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Managerial Effort Incentives and Market Collusion

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  • Aubert, Cécile

Abstract

We investigate the interactions between managers’ incentives to collude or compete, and incentives to exert effort. A manager privately chooses the competitive strategy of the firm, and his own effort to improve productivity; He may substitute collusion to effort to increase profits. High profit targets — i.e., strong effort incentives — make participating in a cartel more attractive. To answer this double moral hazard, owners may have to give the manager information rents, and to choose inefficient effort levels. This affects cartel sustainability and profitability. Because of reduced internal efficiency, welfare losses may arise even when the industry remains competitive. Antitrust policy has a novel value, specifically thanks to individual sanctions: They foster internal efficiency in competing firms while worsening it in cartelized firms. This improves both efficiency under competition and cartel deterrence. Individual fines are thus more beneficial than corporate fines; criminal sanctions are even more effective. Last, individual leniency programs have ambiguous effects, even when not used in equilibrium.

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Bibliographic Info

Paper provided by Toulouse School of Economics (TSE) in its series TSE Working Papers with number 09-127.

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Date of creation: Dec 2009
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Handle: RePEc:tse:wpaper:22250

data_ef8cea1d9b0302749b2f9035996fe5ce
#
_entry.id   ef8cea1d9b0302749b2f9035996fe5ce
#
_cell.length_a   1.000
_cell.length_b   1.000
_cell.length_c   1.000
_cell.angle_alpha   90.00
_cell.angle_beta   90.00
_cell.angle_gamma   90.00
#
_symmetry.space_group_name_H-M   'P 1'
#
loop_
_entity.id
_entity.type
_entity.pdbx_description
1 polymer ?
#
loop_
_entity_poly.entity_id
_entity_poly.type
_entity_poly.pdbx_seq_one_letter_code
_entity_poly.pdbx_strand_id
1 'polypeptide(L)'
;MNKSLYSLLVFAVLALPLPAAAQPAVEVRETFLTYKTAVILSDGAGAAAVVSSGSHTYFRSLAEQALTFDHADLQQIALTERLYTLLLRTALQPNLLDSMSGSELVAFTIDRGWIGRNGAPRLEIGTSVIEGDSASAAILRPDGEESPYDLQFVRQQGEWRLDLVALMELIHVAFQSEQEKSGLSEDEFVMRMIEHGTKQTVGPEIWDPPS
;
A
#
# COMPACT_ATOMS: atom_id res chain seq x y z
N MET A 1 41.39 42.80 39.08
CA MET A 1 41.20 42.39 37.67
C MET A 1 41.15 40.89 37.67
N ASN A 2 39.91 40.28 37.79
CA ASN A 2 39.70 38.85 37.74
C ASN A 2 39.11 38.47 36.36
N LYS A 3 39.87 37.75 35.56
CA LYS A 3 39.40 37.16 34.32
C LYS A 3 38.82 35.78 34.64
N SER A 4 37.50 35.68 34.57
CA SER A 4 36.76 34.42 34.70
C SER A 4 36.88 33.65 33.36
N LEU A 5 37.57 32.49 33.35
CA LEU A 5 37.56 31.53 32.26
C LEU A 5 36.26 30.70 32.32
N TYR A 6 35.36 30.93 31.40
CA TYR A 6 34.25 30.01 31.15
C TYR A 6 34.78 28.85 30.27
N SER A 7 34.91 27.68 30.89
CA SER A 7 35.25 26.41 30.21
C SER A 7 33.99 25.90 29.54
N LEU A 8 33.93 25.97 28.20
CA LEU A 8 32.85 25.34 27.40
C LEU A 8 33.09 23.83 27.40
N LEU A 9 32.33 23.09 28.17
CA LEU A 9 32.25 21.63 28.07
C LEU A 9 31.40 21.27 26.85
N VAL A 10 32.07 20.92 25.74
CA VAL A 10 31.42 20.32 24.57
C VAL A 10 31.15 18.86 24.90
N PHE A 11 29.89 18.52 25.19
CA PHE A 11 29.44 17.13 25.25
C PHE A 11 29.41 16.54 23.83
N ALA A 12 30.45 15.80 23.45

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Keywords: collusion; managerial incentives; leniency programs;

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References

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  1. Rajesh Aggarwal & Andrew A. Samwick, 1996. "Executive Compensation, Strategic Competition, and Relative Performance Evaluation: Theory and Evidence," NBER Working Papers 5648, National Bureau of Economic Research, Inc.
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  6. Joseph E. Harrington, Jr, 2005. "Optimal Corporate Leniency Programs," Economics Working Paper Archive 527, The Johns Hopkins University,Department of Economics.
  7. Nathan H. Miller, 2009. "Strategic Leniency and Cartel Enforcement," American Economic Review, American Economic Association, vol. 99(3), pages 750-68, June.
  8. Aubert, Cecile & Rey, Patrick & Kovacic, William E., 2006. "The impact of leniency and whistle-blowing programs on cartels," International Journal of Industrial Organization, Elsevier, vol. 24(6), pages 1241-1266, November.
  9. Spagnolo, Giancarlo, 2004. "Managerial Incentives and Collusive Behaviour," CEPR Discussion Papers 4506, C.E.P.R. Discussion Papers.
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  14. Zhijun, 2008. "Cartel Organization and Antitrust Enforcement," Working Papers 08-21, Centre for Competition Policy, University of East Anglia.
  15. Spagnolo, Giancarlo, 2004. "Divide et Impera: Optimal Leniency Programmes," CEPR Discussion Papers 4840, C.E.P.R. Discussion Papers.
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Cited by:
  1. Jaideep Chowdhury, 2014. "Impact of financial constraint on incentive compensation and product market behavior," Economics Bulletin, AccessEcon, vol. 34(1), pages 115-124.
  2. Johannes Paha, 2013. "The Impact of Persistent Shocks and Concave Objective Functions on Collusive Behavior," MAGKS Papers on Economics 201328, Philipps-Universität Marburg, Faculty of Business Administration and Economics, Department of Economics (Volkswirtschaftliche Abteilung).

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